CALF NUTRITION: Give Calf Starter Routines a Spring Tune-Up

By Robin Steiner

CALF NUTRITION: Give Calf Starter Routines  a Spring Tune-Up

 

Set your calves up to reach growth and development goals

Is your calf starter routine designed to help calves reach their full potential? Are you setting calves up to become high producing cows? Or is there room for improvement?

When fed correctly, the right calf starter can have a tremendous impact on height, weight, proper rumen development and future milk production. Set your calves up to reach growth and development goals with the following calf starter tips.

Offer starter soon after birth

A calf’s first taste of starter should occur soon after they’re born. Begin offering a handful of starter when calves are between one and three days of age. Once the calf’s appetite takes off, feed increasing amounts of starter. Feed a 22 percent protein, palatable starter grain.

Calves should always have access to starter. Feed enough starter to avoid empty buckets between feedings and use shallow buckets or bowls to help calves easily reach starter. Remember, the amount of starter feed calves need varies by breed, season and the volume of milk or milk replacer fed.

Keep feed clean and fresh

Calves appreciate a meal that looks and smells tasty. Merely topping off buckets without routinely discarding leftover feed can produce a layer of moldy feed and reduce consumption. Providing fresh starter daily and replenishing as necessary encourage appetites and keeps calves eating.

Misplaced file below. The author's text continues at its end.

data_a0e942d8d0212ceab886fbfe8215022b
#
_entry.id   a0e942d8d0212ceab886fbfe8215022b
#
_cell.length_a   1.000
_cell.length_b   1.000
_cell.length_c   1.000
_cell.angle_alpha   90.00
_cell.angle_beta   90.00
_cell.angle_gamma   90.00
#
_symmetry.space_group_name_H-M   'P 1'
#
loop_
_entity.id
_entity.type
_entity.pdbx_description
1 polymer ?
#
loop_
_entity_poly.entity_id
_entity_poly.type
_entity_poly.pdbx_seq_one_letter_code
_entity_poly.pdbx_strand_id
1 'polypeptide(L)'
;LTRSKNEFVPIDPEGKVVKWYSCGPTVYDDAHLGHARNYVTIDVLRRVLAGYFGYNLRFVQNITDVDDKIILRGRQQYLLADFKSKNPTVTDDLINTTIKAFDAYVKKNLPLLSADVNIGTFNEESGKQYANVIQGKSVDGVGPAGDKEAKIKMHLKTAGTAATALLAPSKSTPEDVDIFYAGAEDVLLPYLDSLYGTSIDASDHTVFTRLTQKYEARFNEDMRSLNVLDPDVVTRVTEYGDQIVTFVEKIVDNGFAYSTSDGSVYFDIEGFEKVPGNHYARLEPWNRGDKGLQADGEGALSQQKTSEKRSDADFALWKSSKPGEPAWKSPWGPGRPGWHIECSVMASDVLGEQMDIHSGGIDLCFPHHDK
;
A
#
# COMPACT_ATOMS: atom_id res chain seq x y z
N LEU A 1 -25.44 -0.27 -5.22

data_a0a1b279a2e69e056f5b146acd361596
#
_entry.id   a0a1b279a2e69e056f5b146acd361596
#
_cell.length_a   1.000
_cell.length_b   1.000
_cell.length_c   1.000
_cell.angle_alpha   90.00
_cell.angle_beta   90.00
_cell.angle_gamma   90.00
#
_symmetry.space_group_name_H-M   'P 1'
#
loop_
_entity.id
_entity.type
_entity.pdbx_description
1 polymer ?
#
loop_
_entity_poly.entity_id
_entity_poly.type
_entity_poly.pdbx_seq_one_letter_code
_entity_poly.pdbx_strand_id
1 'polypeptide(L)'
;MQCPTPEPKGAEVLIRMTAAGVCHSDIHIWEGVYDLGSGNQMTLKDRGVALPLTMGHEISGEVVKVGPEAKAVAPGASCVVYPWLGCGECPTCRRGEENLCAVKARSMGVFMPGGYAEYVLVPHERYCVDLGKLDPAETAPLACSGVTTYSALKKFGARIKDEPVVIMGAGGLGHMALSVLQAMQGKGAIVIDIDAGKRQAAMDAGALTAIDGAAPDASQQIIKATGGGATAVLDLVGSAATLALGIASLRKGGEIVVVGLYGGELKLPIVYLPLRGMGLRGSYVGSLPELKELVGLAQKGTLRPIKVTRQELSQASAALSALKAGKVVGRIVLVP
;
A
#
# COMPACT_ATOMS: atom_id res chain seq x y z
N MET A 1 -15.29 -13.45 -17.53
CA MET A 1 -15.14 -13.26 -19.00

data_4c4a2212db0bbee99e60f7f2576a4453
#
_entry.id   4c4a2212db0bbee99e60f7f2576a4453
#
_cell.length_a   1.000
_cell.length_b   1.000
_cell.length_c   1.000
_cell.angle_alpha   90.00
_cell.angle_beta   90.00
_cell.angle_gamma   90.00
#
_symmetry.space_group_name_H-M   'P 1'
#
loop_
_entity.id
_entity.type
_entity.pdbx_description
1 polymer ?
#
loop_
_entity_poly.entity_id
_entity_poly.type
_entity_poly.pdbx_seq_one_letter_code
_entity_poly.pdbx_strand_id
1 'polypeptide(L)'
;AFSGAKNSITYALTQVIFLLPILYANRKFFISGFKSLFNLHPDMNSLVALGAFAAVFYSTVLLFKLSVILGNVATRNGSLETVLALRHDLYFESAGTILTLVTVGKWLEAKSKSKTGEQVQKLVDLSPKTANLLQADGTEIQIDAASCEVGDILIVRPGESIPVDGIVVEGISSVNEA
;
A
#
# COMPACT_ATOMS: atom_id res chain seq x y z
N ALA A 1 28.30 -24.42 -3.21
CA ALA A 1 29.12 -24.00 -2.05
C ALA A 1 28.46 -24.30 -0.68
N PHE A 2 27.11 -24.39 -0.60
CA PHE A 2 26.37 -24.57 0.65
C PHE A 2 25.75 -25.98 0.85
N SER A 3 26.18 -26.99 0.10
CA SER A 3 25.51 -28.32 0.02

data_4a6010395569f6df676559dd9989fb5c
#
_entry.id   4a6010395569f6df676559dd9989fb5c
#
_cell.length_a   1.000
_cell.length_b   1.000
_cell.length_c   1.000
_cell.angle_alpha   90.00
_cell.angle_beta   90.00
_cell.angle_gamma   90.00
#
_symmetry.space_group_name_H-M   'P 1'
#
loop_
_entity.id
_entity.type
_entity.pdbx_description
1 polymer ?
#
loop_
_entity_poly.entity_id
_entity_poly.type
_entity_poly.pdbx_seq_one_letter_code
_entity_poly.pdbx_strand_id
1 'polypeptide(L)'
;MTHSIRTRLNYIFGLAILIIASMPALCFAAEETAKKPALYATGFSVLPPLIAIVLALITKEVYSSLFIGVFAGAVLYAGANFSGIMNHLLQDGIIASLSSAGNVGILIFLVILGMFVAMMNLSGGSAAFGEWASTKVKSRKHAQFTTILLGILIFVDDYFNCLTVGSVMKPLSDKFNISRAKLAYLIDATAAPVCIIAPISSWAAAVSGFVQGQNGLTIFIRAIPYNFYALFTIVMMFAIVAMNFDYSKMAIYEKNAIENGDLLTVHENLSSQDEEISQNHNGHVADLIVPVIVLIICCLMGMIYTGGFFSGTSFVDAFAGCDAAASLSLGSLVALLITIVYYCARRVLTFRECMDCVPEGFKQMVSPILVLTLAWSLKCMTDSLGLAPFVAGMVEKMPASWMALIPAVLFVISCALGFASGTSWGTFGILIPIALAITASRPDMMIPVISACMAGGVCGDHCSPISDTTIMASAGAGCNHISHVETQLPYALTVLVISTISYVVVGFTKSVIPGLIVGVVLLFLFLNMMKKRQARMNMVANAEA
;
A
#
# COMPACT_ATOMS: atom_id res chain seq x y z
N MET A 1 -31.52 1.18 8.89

Provide water – always

Imagine eating a peanut butter sandwich without a beverage. It’s not nearly as appetizing, is it? The same is true for a calf eating starter with no water to wash it down. Keeping clean water in front of calves at all times is vital for maximizing starter intake. Provide four pounds of water for every pound of starter a calf eats.

Use consumption to inform
weaning time

When weaning calves, age shouldn’t be the only factor. Consider the amount of starter a calf is eating, too. As you gradually reduce the amount of milk replacer fed, increase the amount of starter provided. Calves weaned at six weeks should be consuming 2–3 pounds of starter per calf per day for three consecutive days before weaning. If weaned past eight weeks of age, 4–5 pounds of starter per calf per day should be consumed.¹

Continue feeding starter until at least 12 weeks to encourage feed consumption through the stress of weaning, grouping, moving, vaccinating and dehorning. Then, transition calves to a high-quality grower feed to continue rumen development.

Select the right starter

There are many calf starters to choose from, so how do you decide which one is best for your calves? Look beyond the nutrition label and take some time to learn about feed technologies and their supporting research. This will help you uncover superior products that yield the greatest performance.

For optimum performance, a complete calf nutrition program should:

  • Stimulate intake
  • Meet energy density needs
  • Encourage rumen development
  • Ease transitions
  • Boost immunity
  • Increase beneficial bacteria
  • Set the calf up for lifetime success

Consider seasonal needs

Your calves face additional challenges during hot and cold weather. Adjust your management practices to maintain growth during harsh climate changes and weather extremes. Make sure your starter practices keep fly populations away in the hot summer and rations edible in the cold winter. These practices will support maintenance, immune function and growth.

High-producing cows start with a sound and well-managed calf feeding program. Calf starter is an important part of that. Take your calf program to the next level by fine-tuning your starter routine to help develop healthier calves that grow up to become productive, profitable cows. Q

¹ Dairy Calf and Heifer Association (DCHA) Gold Standards. 2016. 2nd Edition.

Robin Steiner is a Calf and Heifer Specialist for Purina Animal Nutrition in Ohio, Indiana and Illinois. She can be reached at [email protected].

 

 

CALF NUTRITION: Give Calf Starter Routines  a Spring Tune-Up

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